The Power of Some

January 10, 2008 at 7:35 am (Uncategorized)

I heard a guy called Charlie Peckering (I think that’s right) on the radio today talking very entertainingly about a collection of short stories by feted writer David Eggers. I went looking for the book this afternoon on the strength of Peckering’s recommendation (along the ‘never been a fan, hate it when people say oh but this one will turn you, but, er, this one turned me’ kind of lines, in addition to just interesting and engaging chat about the stories themselves) but as yet have been unable to find it, all my local booksellers currently stocking just one Eggers title, What is the What.

Pouting due to my lack of success, I stood sulking by one wall of ‘top 100 books ever, as voted by the people of Australia.’ Interesting, I thought. Let’s see what the people of Australia loved.

Right at the top, kicking off the list, were the Harry Potter books. I’ve mentioned the J.K. Rowling books at least once on this blog, and noted that I’ve never read one of them. I’ve always intended to, though, because it’s been such a reading phenomenon. Hands down the biggest thing in books in my memory. Whopping. An absolute thumping success. So as a reader and fledgling writer, I think it’s important that I know firsthand what all the fuss is about. I took the first book of the series, The Philosopher’s Stone, off the shelf and thought why not now? Rowling ain’t no darling of the literati like the erudite and experimental Eggers, but shit, people love her books by the bloody millions so that’s good enough to pique my curiosity. Harry was coming home.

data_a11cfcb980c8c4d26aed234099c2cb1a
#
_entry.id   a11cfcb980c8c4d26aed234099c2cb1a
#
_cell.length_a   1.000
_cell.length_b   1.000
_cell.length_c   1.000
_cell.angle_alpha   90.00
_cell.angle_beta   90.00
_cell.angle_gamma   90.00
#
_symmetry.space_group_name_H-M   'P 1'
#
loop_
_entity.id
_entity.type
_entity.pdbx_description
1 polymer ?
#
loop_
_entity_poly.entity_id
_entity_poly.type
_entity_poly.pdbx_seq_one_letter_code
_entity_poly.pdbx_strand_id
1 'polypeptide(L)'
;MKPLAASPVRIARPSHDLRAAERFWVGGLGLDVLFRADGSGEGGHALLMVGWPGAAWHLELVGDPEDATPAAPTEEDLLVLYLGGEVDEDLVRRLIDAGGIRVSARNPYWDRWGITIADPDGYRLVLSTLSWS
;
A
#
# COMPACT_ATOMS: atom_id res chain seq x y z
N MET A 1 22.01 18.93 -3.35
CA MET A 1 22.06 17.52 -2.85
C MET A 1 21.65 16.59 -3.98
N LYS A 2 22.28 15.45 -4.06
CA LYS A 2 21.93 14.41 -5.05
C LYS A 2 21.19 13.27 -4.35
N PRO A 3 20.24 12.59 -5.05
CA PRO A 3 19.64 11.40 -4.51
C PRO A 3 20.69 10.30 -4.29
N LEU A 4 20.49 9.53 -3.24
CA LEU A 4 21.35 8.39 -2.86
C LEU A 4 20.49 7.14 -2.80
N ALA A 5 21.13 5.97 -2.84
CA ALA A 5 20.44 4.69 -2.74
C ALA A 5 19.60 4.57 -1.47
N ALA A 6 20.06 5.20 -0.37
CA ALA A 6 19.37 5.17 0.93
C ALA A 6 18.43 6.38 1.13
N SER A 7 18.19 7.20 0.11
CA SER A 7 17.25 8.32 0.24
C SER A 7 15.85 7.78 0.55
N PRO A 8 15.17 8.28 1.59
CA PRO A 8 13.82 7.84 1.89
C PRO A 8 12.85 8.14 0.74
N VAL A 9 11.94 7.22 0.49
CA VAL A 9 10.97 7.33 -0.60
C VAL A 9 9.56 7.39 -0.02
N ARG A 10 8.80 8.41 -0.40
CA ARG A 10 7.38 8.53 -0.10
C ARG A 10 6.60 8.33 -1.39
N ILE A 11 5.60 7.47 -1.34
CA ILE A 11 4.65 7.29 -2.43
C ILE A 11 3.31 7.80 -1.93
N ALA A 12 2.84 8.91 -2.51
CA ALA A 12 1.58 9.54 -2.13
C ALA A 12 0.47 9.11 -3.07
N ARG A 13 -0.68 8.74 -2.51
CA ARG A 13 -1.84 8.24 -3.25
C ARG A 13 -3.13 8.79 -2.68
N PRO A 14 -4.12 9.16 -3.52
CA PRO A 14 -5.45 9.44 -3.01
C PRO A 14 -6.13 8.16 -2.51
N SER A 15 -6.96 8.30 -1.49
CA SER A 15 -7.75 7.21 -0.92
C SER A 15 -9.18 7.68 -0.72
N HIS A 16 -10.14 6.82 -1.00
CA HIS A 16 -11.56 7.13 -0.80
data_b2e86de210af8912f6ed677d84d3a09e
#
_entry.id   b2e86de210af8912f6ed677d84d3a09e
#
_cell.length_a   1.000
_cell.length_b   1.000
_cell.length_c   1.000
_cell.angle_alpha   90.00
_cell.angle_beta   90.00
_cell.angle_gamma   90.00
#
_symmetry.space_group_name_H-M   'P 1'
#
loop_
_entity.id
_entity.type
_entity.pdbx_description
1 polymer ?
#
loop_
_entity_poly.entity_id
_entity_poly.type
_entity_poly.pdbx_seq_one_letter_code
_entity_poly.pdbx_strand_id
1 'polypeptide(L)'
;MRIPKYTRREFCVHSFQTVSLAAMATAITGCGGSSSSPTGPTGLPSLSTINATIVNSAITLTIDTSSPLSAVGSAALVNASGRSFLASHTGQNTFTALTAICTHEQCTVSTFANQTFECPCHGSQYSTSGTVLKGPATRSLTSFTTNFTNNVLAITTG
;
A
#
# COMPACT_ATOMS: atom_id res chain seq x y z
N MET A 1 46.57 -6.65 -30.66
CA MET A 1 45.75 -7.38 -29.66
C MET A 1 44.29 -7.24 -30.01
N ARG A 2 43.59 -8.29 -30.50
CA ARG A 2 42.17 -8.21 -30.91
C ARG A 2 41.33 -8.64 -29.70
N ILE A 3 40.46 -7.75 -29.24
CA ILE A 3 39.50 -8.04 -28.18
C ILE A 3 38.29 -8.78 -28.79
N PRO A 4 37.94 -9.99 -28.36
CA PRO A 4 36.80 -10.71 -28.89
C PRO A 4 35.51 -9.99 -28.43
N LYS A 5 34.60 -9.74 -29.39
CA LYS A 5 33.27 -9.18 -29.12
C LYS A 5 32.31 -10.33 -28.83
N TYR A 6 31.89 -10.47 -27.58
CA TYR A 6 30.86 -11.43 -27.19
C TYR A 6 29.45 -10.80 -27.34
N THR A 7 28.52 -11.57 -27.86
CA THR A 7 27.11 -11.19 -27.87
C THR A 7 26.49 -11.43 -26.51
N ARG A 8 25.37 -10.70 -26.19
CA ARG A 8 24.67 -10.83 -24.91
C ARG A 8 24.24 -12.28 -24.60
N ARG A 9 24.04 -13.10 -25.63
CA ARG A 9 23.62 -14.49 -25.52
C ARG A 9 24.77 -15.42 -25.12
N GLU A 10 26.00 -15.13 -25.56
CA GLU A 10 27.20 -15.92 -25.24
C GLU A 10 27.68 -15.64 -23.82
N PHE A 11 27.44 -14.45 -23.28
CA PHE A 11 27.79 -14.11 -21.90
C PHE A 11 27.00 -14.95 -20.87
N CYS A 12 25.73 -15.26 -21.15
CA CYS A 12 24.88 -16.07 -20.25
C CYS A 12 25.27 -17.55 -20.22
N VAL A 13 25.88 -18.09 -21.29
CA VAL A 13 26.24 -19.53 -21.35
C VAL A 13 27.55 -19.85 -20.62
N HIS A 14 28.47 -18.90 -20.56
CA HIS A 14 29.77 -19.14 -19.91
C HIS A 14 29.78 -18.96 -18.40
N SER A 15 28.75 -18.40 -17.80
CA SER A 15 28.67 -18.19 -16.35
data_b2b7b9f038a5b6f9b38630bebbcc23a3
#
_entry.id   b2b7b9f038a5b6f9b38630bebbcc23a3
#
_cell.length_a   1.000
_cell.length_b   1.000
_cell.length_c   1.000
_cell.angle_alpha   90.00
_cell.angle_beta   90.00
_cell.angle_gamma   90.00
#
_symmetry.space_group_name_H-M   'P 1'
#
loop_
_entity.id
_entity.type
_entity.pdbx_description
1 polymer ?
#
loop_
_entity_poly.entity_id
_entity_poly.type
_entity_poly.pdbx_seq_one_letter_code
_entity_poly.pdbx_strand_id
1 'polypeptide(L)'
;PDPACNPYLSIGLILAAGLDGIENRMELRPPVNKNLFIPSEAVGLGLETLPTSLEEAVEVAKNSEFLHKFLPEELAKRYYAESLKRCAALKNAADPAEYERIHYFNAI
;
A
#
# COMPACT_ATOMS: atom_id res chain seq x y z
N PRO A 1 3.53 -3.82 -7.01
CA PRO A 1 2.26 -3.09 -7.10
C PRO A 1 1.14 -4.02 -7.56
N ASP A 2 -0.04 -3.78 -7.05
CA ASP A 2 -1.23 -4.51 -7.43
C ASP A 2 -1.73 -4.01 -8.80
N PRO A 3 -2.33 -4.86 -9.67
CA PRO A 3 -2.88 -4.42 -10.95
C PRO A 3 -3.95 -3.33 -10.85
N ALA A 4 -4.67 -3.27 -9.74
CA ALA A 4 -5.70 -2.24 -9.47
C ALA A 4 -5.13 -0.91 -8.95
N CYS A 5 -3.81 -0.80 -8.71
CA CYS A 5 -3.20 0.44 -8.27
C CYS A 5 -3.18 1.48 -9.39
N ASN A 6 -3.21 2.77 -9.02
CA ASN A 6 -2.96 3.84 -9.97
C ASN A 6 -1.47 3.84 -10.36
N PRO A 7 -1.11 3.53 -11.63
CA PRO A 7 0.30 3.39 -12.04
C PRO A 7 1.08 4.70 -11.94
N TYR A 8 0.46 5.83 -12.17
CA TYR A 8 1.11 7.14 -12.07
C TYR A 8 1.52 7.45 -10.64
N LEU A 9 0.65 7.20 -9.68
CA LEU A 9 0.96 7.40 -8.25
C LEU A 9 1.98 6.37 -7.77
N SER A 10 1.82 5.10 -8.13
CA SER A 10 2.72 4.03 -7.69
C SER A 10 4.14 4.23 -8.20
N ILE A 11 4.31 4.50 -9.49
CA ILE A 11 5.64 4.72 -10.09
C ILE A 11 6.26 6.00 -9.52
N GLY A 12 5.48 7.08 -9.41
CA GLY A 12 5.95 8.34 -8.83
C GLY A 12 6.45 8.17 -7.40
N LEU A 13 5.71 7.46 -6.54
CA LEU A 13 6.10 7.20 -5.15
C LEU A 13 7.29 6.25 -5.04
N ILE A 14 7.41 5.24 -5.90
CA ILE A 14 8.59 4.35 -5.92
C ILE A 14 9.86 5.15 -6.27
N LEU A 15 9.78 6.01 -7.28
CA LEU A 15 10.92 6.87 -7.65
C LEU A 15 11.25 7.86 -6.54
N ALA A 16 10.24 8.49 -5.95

Further down the list (the Bible made it in, but was beaten by Gone with the Wind, Nineteen Eighty-Four and others. I couldn’t see Ulysses, but several Dan Browns made it in) was Bryce Courtenay’s The Power of One. This was timely. Llew and I were talking about Courtenay only yesterday, because he’s running a writing course for a week out at Macquarie University early this year. My father-in-law is very involved with the uni, so he had asked me if it was something I’d be interested in if they’d allow me in as part of the broad university family. In the end, I decided it was just too expensive for me at this time, and passed. Llew was talking about The Power of One last night because he’s unsure I did the right thing. He – a non-fiction reader who only very, very, very rarely reads fiction and hasn’t read mine – thinks it might be worth the money to get some face time with Courtenay because Llew loved that book. Loved it.

And here’s the thing about Courtenay: like Rowling, Brown and the venerable Stephen King, several of his books were on that list of all-time favourites. This says several things to me about the Australian reading public, not least that they’re very loyal to authors they’ve enjoyed in the past. It’s much easier to walk into a bookstore and choose a book to take to the beach when you have a name you know you can trust. If you liked the first Harry Potter, chances are you’ll like the second, and so on, as Rowling discovered and then some. Of course they’re not the best books ever. But they are books many Australians can claim to have read. Perhaps more than any other book on that list, which at least partly explains how the series wound up in first place.

Llew said ‘Read it, read it and then decide.’ Well, okay. I may not end up on the course anyway – I may be ineligible, or I may be too insolvent to take part – but if someone who would never choose fiction feels strongly enough about The Power of One to press it into my hands and insist I buy it, then I’m curious enough about that magic to do as I’m told. I usually read literary fiction, that’s just the way my own taste rides, but more than anything I’m simply a reader, and ‘popular’ is not the dirty word some critics would have us believe. I didn’t find my Eggers, but I’ll be interested to read the books that made it home instead.


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